Everything you need to know about traveller’s diarrhoea
Traveller’s diarrhoea commonly causes watery stools and abdominal cramps, caused by eating contaminated food or drinking contaminated water.
Traveller’s diarrhoea is a disease that commonly causes watery stools and abdominal cramps, caused by eating contaminated food or drinking contaminated water. It is not normally deadly, unless there is significant dehydration.
A person is at increased risk of getting it if they visit a place where the climate or sanitary practices are different from what they have at home. To reduce risk of the disease, be careful about what you eat and drink while travelling. It is also a good idea to have doctor-approved medications with you when you travel to high-risk areas, in case diarrhoea persists.
Signs and symptoms may last longer and be more severe if the condition is caused by organisms other than common bacteria. If you have severe dehydration, persistent vomiting, bloody stools or a high fever, or if your symptoms last for more than a few days, see a doctor urgently. Children are most at risk of severe dehydration in a short time.
Call a doctor if your child is sick and exhibits any of the following signs or symptoms:
- Persistent vomiting
- Bloody stools
- severe diarrhea
- A fever of 390C or more
- Dry mouth or crying without tears
- Signs of being unusually sleepy, drowsy or unresponsive
- Decreased volume of urine, including fewer wet diapers in infants.
Most of the time it is due to the infection from eating food or drinking water contaminated with organisms from faeces. Basically, various bacteria, viruses or parasites enter your digestive tract and overpower your immune system, resulting in signs and symptoms of traveller’s diarrhoea. The most popular cause is the bacteria E Coli, which attaches itself to the lining of your intestine and releases a toxin that causes diarrhoea and abdominal cramps.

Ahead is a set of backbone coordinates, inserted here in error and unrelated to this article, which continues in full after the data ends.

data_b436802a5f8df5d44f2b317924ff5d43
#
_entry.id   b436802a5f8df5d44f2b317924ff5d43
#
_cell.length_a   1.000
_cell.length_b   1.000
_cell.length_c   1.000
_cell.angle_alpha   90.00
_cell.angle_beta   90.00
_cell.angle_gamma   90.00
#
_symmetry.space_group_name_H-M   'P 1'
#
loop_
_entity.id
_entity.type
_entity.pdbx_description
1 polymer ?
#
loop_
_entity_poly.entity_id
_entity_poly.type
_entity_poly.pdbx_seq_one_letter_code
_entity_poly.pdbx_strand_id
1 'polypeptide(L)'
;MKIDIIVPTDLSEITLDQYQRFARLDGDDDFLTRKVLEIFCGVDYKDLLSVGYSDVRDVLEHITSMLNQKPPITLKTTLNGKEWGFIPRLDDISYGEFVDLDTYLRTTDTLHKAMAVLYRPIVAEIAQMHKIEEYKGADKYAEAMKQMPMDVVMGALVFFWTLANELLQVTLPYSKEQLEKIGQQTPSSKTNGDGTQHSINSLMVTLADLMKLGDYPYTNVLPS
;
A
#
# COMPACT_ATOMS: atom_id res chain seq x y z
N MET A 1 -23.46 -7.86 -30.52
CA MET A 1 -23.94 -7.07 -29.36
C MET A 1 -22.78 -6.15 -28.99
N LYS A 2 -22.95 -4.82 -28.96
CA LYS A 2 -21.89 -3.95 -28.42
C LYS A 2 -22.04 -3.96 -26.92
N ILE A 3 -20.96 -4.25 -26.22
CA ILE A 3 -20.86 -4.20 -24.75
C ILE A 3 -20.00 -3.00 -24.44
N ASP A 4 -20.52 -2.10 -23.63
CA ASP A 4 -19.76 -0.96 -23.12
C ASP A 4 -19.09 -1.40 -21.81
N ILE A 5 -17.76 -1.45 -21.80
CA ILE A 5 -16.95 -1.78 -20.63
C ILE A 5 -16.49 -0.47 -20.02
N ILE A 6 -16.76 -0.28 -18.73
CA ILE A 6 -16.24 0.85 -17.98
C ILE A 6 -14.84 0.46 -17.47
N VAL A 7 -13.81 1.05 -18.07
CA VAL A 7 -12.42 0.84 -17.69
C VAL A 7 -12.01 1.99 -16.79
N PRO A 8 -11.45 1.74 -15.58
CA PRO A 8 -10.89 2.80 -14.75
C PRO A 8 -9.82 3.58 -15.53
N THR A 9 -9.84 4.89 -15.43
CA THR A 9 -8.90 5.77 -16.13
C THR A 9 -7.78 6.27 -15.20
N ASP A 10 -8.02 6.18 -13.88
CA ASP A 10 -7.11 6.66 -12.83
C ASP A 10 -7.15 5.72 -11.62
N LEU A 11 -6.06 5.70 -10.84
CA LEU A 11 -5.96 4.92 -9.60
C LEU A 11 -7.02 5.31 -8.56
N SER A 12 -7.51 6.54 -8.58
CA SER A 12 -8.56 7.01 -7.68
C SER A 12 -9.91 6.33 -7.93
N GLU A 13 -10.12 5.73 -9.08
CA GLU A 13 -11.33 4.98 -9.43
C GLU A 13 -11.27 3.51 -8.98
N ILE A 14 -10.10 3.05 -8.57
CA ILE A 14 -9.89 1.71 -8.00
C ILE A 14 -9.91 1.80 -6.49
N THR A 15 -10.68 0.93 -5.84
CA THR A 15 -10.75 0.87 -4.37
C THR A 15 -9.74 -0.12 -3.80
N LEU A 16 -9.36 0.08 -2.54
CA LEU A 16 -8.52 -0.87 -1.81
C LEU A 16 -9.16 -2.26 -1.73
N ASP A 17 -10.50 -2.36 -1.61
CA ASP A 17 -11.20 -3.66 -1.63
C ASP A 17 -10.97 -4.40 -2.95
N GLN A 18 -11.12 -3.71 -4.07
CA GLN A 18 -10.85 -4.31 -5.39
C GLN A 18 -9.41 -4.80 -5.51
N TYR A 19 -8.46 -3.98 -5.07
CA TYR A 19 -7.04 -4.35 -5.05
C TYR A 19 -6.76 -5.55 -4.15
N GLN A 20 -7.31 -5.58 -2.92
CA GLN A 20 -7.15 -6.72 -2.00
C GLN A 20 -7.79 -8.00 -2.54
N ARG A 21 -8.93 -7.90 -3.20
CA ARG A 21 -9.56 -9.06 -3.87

It can also be because of the stress of travelling or a change in diet.
Symptoms of traveller’s diarrhoea
The symptoms usually begin during your trip or shortly after you return home. Most cases improve within one to two days without treatment and clear up completely within a week. However, you can have multiple episodes of traveller’s diarrhoea during one trip.
The most common signs and symptoms of traveller’s diarrhoea are:
- Three or more loose stools a day
- An urgent need to defecate
- Abdominal cramps
Sometimes, people experience moderate to severe dehydration, persistent vomiting, a high fever, bloody stools, or severe pain in the abdomen or rectum. For these please see a doctor.
High-risk destinations for traveller’s diarrhoea include many areas of Central and South America, Mexico, Africa, the Middle East and most of Asia. This does not mean you are definitely not at risk if you go to more modernised parts of the world. But certain groups of people have a greater risk of developing the condition.
- Young adults. Mainly because they can be more adventurous than older people in their travels and dietary choices, or may be less vigilant in avoiding contaminated food.
- People with weakened immune systems. A weakened immune system increases vulnerability to infections
- People with diabetes, inflammatory bowel disease or cirrhosis of the liver. These conditions can leave you more prone to infection or increase your risk of a more-severe infection